Like it got VERY smelly on set
Downton Abbey took the world by storm when it first premiered in 2010. Viewers couldn’t get enough of the Crawleys, their relationships, and all the drama that took place inside those castle walls. To this day, fans can still visit a traveling exhibition that brings them behind the scenes of the show and back in time. In celebration of the second movie, Downton Abbey: A New Era, we’re looking back at every bit of trivia from the original show.
The series was inspired by popular American shows
“I was constantly thinking in terms of those American structures. I had liked E.R. There was something called Chicago Hope that I liked very much, and Thirtysomething, with all those stories going at once,” series creator Julian Fellowes said in Rebbeca Eaton’s memoir, Making Masterpiece: 25 Years Behind the Scenes at Masterpiece Theatre and Mystery! on PBS.
Gillian Anderson turned down a role on the series
She was approached to play Cora Crawley, who was ultimately portrayed by Elizabeth McGovern.
The servant's quarters scenes were filmed on a soundstage
The quarters at Highclere Castle weren't in good enough condition to film in, so the kitchen and servants' bedroom scenes were filmed in a London studio.
The show was an almost instant success
By 2013, Downton Abbey became the highest-rated show on PBS's Masterpiece of all time. A whopping 120 million viewers—in 200 countries and regions—tuned in.
And she almost turned down the role of Lady Edith
She had just been offered the role of Viola in a touring production of Shakespeare's Twelfth Night, and initially thought the role on Downton would be a small one. "A few days later my agent said, 'You have an audition for a period drama.' I thought it was going to be a 'Yes, milord,' a half-day's filming, one line maybe. But it would be good to have on your CV that you'd done telly. And I thought, 'I'm going to have to turn down this dream Shakespeare for this TV job. What a disaster!' And it was Downton. So I went and read and realized it was for a lead part. And I don't know how it happened," she said.
There was only one bedroom set
Cora, Mary, and Edith all had the same bedrooms in real life—it was just redecorated depending on what room it needed to be. And it was redecorated quite often, apparently.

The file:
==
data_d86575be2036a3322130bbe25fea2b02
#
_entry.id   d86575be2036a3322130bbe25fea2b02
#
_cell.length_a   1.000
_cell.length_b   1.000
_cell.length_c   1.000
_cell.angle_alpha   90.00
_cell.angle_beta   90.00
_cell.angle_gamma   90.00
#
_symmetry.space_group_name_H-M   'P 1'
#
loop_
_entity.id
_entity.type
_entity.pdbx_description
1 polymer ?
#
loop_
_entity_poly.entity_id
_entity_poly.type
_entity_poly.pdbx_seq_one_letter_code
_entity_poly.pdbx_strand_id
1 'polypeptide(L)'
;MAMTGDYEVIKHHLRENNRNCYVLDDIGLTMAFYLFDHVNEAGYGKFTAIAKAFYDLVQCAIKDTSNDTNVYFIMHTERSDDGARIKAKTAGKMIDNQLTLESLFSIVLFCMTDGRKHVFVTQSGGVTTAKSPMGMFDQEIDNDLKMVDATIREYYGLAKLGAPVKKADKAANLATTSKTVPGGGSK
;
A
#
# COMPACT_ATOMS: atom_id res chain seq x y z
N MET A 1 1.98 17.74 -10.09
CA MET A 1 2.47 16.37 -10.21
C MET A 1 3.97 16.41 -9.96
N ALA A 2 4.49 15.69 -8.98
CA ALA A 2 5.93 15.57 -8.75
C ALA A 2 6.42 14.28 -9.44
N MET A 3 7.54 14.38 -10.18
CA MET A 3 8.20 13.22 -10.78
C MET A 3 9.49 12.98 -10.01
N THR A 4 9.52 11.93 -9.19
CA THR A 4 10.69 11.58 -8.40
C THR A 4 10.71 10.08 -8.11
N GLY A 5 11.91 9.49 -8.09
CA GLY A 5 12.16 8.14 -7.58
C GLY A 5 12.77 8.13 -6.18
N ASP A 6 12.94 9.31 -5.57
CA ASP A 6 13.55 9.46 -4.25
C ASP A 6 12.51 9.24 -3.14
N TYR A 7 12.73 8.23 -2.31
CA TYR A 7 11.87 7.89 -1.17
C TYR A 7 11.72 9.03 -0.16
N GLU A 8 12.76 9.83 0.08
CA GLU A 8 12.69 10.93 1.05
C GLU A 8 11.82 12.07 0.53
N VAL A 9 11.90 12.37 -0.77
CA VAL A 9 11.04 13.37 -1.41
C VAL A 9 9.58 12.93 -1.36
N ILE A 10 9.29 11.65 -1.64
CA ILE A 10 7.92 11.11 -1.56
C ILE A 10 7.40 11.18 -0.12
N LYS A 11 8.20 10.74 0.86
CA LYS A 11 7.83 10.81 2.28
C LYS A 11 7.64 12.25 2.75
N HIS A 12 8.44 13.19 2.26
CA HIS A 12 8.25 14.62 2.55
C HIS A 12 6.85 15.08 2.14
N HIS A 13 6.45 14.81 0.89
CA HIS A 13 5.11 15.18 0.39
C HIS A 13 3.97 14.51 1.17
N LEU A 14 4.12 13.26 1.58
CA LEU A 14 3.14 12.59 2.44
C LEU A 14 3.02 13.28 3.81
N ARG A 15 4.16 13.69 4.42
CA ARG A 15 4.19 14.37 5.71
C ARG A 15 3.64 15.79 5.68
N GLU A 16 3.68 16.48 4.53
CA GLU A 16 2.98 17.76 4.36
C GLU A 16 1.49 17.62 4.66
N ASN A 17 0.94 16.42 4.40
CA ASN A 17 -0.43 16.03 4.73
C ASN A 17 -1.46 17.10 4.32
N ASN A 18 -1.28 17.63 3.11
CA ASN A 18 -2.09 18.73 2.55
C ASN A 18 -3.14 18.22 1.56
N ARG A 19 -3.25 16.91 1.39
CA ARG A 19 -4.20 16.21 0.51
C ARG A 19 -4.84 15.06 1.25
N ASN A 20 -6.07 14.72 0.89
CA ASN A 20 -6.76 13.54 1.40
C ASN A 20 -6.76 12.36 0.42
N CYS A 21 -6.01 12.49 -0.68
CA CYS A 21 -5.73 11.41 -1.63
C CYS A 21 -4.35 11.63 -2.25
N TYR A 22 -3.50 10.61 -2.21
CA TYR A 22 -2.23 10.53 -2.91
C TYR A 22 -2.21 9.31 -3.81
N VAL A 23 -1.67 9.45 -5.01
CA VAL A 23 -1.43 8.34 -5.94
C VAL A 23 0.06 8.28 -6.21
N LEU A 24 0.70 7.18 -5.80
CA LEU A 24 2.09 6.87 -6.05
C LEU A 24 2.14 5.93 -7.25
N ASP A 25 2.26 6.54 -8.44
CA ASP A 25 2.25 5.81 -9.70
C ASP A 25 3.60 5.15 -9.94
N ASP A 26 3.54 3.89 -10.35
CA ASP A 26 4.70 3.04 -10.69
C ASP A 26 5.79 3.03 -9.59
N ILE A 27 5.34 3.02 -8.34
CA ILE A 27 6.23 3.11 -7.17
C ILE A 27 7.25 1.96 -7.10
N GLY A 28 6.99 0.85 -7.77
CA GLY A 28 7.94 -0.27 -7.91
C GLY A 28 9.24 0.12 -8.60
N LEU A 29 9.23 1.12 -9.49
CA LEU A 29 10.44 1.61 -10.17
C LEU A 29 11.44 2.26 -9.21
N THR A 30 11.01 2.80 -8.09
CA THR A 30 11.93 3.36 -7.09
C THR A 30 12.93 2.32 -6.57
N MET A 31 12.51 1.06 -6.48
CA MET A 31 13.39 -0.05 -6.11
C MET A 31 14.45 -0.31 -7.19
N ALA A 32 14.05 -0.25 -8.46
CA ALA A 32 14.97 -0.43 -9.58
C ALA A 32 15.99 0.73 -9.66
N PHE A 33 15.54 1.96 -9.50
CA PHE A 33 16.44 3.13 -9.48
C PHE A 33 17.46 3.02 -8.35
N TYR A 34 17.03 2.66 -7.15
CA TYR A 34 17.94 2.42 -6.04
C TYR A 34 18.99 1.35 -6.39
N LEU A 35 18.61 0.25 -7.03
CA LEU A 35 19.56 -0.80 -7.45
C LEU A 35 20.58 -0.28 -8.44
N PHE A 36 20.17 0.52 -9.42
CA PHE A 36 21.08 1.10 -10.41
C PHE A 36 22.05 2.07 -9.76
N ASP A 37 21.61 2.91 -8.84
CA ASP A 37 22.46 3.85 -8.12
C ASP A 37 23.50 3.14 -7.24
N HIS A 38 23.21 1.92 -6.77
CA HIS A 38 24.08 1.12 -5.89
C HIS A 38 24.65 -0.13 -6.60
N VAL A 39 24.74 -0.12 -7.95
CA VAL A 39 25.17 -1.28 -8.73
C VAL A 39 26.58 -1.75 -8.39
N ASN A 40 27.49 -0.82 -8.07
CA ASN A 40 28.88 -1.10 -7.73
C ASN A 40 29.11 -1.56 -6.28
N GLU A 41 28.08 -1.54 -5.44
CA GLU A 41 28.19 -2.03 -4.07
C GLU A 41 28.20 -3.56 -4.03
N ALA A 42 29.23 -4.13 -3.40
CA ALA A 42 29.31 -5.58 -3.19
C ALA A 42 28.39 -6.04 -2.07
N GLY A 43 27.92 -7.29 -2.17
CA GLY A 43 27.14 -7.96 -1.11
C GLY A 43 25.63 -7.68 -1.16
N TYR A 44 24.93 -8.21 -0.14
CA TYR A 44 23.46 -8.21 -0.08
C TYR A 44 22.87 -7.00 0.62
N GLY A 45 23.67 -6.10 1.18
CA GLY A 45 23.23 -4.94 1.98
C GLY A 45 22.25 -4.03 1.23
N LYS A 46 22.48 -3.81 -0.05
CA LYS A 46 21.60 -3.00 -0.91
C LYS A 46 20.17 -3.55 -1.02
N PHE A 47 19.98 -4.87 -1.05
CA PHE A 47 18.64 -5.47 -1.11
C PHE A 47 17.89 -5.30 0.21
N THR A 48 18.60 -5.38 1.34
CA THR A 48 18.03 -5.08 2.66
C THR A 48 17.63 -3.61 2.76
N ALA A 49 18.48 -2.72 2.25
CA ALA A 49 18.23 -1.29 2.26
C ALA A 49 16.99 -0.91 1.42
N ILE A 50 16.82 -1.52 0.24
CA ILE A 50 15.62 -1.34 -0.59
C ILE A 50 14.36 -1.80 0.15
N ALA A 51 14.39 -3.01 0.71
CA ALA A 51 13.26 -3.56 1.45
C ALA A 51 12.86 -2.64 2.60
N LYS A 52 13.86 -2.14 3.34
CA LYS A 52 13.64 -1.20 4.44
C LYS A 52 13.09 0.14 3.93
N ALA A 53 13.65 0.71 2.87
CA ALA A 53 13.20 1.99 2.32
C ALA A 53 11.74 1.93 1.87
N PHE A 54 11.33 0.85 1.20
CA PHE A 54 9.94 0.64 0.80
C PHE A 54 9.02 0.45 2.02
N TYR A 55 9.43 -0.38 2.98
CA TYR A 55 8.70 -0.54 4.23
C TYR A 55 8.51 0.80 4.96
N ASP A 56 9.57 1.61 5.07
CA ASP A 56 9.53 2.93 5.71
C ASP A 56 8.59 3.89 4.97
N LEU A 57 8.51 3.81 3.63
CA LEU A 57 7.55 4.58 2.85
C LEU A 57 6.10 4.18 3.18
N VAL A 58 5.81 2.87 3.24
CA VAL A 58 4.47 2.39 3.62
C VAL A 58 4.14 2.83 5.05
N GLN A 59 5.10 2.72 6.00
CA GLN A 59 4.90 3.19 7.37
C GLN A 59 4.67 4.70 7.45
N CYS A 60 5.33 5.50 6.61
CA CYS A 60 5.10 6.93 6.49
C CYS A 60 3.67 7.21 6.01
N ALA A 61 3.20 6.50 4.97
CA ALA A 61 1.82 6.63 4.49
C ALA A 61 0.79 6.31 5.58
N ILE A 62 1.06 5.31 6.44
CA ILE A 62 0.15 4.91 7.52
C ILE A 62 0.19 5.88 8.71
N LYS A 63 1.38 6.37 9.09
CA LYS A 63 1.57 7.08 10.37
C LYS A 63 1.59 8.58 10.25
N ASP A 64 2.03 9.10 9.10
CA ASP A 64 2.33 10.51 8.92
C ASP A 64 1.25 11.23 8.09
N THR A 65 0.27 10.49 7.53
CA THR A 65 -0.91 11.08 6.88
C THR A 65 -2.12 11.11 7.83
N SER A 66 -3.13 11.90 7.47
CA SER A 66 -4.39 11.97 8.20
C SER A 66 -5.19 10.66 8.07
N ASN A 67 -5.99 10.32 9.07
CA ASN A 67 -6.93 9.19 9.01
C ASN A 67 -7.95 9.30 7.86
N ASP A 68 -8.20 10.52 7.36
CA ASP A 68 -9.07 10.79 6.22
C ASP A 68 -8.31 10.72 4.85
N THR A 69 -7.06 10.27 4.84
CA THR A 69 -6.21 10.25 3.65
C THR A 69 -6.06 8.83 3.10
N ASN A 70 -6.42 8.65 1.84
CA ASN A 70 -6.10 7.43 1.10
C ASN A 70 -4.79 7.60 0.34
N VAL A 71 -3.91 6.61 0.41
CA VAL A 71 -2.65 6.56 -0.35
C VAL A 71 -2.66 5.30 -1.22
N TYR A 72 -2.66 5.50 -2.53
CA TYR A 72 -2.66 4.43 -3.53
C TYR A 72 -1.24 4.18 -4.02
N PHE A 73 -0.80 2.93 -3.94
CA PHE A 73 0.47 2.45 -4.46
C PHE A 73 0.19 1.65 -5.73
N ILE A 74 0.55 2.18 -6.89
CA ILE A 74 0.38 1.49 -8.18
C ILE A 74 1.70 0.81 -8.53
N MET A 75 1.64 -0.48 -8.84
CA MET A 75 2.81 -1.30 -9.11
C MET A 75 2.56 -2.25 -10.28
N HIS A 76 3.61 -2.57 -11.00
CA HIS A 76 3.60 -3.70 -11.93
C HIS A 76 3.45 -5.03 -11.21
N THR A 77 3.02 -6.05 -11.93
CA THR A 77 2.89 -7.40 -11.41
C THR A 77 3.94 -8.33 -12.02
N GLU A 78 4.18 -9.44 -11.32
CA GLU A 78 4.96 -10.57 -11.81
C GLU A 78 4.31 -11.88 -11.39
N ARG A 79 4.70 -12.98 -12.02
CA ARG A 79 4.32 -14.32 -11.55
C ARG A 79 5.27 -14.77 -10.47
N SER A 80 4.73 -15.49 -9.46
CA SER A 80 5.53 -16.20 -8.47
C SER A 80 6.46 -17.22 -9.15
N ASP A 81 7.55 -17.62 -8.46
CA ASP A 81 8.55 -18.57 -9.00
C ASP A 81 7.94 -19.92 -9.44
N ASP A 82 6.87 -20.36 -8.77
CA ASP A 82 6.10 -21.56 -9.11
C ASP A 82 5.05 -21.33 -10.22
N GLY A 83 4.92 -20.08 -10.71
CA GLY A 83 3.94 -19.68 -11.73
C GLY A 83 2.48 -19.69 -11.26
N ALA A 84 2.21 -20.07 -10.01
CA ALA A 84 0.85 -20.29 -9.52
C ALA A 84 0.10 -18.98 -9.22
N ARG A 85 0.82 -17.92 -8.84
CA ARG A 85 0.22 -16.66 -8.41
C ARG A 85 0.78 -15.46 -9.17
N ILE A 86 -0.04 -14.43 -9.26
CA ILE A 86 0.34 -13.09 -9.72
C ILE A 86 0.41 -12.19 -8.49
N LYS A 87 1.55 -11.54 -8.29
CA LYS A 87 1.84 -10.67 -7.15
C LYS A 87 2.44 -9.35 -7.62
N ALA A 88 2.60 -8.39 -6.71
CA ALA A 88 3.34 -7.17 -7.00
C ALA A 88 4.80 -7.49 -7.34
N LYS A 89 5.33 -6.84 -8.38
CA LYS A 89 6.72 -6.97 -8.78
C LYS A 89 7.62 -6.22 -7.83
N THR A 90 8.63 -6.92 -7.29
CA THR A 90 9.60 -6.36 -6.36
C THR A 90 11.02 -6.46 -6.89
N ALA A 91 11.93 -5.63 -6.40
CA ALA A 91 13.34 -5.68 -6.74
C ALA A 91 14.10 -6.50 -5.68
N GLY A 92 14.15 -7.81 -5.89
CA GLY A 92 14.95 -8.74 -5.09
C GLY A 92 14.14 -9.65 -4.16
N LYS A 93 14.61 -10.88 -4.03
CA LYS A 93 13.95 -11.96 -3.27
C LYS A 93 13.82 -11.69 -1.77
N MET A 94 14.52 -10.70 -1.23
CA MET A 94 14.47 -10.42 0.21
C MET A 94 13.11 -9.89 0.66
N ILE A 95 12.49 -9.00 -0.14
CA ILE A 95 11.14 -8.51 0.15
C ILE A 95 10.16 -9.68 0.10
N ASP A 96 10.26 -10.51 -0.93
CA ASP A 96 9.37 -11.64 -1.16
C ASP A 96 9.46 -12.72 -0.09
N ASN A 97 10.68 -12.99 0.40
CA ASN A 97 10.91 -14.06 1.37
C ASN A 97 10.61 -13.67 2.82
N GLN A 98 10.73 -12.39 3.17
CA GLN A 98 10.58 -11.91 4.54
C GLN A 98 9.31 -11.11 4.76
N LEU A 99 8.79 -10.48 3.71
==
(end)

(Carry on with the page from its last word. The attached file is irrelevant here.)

"By the end of the season it's quite thick with paint and wallpaper," Donal Woods, production designer, . "If you're very smart, you'll look out the window and it's always the same view."
Jessica Brown Findlay, who played Lady Sybil, almost wasn't an actress
"Until I was 18, ballet was my life I loved it; I even danced at the Royal Opera House with the Kirov," she explained. "Then I injured my ankle, had three operations on it, and the last one went wrong. I was told I would never dance again."
The costumes smelled terrible
"We do stink, as they don't wash our costumes," Sophie McShera, who played cook's assistant, Daisy, explained to the Daily Mail. "They have these weird patches, which are sewn into the armpits and which they wash separately."
Madame Tussauds celebrated the show in 2011
Madame Tussauds marked Downton Abbey's return by dressing up its most famous celebrity wax figures as characters from the show. From left to right: Russell Brand as a groom, Nicole Kidman as Her Ladyship, Bruce Willis as His Lordship, and Cheryl Cole as a maid.
Some of the outfits are actually from the 1910s and 1920s
Whenever the wardrobe department could get its hands on a real piece from back in the day, it would be used on the show. They had a team to restore articles of clothing that needed a little love and care before they could be worn again. Since this type of clothing is so fragile, it couldn't be washed or ironed.